Experiment Guide for RC Circuits

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1 Guide-P1 Experiment Guide for RC Circuits I. Introduction 1. Capacitors A capacitor is a passive electronic component that stores energy in the form of an electrostatic field. The unit of capacitance is the farad (coulomb/volt). Practical capacitor values usually lie in the picofarad (1 pf = F) to microfarad (1 µf = 10-6 F) range. Recall that a current is a flow of charges. When current flows into one plate of a capacitor, the charges don't pass through (although to maintain local charge balance, an equal number of the same polarity charges leave the other plate of the device) but instead accumulate on that plate, increasing the voltage across the capacitor. The voltage V across the capacitor (capacitance C) is directly proportional to the charge Q stored on the plates: Q = CV Since Q is the integration of current over time, we can write: Q( t)! i( t) v( t) = = C C Differentiating this equation, we obtain the I-V characteristic equation for a capacitor: 2. RC Circuits i t C dv ( ( ) t ) = (Eq. 1) An RC (resistor + capacitor) circuit will have an exponential voltage response of the form v t A Be t RC ( ) = +! where constant A is the final voltage and constant B is the difference between the initial and the final voltages. (e x is e to the x power, where e =2.718, the base of the natural logarithm) The product RC is called the time constant (whose units are seconds) and is usually represented by the Greek letter τ. When the time has reached a value equal to the time constant,!" RC! l τ, then the voltage is Be = Be = 0.368* B volts away from the final value A, or about 5/8 of the way from the initial value (A+B) to the final value (A). The characteristic exponential decay associated with an RC circuit is important to understand, because complicated circuits can oftentimes be modeled simply as resistor and a capacitor. This is especially true in integrated circuits (ICs). A simple RC circuit is drawn in Figure 1 with currents and voltages defined as shown. Equation 2 is obtained from Kirchhoff s Voltage Law, which states that the algebraic sum of voltage drops around a closed loop is zero. Equation 1 (above) is the defining I-V characteristic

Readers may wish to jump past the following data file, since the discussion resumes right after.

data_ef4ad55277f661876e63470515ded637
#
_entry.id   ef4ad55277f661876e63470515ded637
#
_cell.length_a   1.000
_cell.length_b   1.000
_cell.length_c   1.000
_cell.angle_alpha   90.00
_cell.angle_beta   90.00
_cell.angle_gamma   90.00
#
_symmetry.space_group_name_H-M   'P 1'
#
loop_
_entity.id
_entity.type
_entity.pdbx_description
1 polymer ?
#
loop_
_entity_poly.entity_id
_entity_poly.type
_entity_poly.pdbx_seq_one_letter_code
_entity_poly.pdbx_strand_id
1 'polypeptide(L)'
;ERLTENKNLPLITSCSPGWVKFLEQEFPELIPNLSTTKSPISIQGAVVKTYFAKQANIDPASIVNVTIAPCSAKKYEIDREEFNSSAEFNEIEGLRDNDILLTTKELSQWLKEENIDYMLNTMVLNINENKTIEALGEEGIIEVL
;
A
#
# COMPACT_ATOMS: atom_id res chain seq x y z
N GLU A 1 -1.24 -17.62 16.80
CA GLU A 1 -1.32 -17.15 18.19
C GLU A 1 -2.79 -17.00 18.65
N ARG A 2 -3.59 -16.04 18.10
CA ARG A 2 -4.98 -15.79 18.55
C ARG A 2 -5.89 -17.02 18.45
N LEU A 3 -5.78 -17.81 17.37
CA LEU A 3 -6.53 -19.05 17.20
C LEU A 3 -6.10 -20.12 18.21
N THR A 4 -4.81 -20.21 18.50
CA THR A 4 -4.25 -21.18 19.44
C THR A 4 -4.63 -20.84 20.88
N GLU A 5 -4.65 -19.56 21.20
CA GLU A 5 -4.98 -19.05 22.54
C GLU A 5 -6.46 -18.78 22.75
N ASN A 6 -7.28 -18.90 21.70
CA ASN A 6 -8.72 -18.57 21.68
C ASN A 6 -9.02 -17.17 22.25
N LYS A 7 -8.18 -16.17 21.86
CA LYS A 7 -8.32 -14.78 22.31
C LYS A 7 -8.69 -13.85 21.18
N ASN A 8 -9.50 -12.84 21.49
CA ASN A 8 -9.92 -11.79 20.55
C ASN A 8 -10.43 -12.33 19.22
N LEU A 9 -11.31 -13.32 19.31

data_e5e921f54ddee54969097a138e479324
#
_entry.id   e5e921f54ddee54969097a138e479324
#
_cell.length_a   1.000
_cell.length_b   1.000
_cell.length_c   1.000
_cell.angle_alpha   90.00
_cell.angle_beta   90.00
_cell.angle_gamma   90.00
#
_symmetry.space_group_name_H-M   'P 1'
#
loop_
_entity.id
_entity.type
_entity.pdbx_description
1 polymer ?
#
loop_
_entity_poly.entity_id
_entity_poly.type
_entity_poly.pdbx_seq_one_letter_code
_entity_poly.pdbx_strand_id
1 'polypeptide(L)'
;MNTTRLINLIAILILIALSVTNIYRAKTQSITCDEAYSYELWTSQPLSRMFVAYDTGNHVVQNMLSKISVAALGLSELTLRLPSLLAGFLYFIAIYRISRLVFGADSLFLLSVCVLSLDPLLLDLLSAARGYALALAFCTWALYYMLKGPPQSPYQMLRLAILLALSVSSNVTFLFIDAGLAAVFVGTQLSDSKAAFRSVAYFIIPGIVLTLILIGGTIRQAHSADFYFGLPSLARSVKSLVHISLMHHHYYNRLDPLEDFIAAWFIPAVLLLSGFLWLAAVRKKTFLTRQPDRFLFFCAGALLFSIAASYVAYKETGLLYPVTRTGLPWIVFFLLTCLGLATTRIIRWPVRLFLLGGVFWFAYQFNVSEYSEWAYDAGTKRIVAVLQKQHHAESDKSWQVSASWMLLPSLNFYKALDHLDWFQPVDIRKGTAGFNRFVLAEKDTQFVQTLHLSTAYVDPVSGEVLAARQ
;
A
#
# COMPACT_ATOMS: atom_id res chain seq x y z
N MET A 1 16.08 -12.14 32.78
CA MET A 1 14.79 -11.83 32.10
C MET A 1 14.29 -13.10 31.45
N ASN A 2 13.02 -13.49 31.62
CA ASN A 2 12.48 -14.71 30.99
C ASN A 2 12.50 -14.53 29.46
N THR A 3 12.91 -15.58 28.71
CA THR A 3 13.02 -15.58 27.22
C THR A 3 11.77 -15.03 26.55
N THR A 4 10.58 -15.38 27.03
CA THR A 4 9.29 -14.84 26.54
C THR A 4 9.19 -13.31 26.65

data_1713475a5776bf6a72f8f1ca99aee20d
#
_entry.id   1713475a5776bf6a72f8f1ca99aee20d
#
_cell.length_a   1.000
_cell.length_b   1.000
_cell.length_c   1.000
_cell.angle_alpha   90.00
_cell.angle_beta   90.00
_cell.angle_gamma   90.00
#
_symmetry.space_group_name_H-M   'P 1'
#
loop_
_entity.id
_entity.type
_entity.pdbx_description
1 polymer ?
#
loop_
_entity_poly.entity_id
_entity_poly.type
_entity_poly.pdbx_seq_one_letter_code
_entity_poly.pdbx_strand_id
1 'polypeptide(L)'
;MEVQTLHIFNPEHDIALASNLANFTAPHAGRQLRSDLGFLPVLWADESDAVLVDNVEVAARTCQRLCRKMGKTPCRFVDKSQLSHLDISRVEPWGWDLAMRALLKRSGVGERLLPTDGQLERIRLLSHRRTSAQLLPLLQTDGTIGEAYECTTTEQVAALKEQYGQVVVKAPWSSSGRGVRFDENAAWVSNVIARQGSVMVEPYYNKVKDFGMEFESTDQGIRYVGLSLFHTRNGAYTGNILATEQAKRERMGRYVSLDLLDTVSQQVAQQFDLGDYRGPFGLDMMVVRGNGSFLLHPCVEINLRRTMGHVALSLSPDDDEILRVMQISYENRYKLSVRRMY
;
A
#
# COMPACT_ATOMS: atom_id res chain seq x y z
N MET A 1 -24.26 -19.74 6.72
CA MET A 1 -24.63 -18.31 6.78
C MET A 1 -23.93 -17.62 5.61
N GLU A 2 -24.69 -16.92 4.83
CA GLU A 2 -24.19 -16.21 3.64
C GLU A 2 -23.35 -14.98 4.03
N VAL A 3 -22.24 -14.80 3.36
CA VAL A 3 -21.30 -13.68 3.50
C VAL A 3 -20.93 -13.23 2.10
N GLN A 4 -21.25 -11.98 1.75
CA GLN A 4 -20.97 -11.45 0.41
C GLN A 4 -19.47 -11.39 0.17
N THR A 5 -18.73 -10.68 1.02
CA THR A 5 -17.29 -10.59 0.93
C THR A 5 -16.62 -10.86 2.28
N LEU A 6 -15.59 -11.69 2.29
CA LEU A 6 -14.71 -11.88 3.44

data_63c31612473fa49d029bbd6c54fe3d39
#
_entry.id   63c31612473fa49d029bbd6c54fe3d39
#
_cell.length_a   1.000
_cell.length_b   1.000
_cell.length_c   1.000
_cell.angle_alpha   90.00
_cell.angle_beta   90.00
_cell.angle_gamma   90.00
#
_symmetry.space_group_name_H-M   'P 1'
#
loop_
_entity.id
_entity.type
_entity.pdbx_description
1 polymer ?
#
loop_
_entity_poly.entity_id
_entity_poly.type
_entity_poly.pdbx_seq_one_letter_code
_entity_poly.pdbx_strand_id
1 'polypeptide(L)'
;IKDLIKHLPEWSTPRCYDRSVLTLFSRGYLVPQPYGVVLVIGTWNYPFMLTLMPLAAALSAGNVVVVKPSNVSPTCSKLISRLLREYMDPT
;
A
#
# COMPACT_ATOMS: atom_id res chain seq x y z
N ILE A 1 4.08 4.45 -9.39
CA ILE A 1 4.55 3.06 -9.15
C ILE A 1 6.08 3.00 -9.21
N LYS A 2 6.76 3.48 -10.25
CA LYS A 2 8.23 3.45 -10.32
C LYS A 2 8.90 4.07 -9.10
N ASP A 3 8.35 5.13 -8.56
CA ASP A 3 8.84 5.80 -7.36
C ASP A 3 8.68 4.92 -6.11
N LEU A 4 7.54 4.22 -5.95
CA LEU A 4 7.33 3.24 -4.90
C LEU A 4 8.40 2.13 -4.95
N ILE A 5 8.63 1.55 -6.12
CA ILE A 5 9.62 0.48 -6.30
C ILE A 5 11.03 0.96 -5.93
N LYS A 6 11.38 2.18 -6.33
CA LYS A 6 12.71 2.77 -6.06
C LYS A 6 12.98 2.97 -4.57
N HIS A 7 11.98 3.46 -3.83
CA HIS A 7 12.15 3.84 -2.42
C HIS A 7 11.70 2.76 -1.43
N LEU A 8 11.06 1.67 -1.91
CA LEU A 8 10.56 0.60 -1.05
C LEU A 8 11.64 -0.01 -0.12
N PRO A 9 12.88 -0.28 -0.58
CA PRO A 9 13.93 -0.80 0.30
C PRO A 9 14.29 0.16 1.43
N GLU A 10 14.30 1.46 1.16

2 Guide-P2 equation for a capacitor, and Equation 3 is the defining I-V characteristic equation for a resistor (Ohm s Law). V V = V + V (Eq. 2) in C R dvc = IR RC (Eq. 3) R = Combining Equations 1 and 3 into 2, we obtain the following first-order linear differential equation: dvc Vin = VC + RC (Eq. 4) If V IN is a step function at time t=0, then V C and V R are of the form:! t RC V = A + Be (Eq. 5) V C R = A' + B' e! t RC If a voltage difference exists across the resistor (i.e. V R < 0 or V R > 0), then current will flow (Eq. 3). This current flows through the capacitor and causes V C to change (Eq. 1). V C will increase (if I > 0) or decrease (if I < 0) exponentially with time, until it reaches the value of V IN at which time the current goes to zero (since V R = 0). For the square-wave function V IN as shown in Figure 2(a), the responses V C and V R are shown in Figure 2(b) and Figure 2(c), respectively.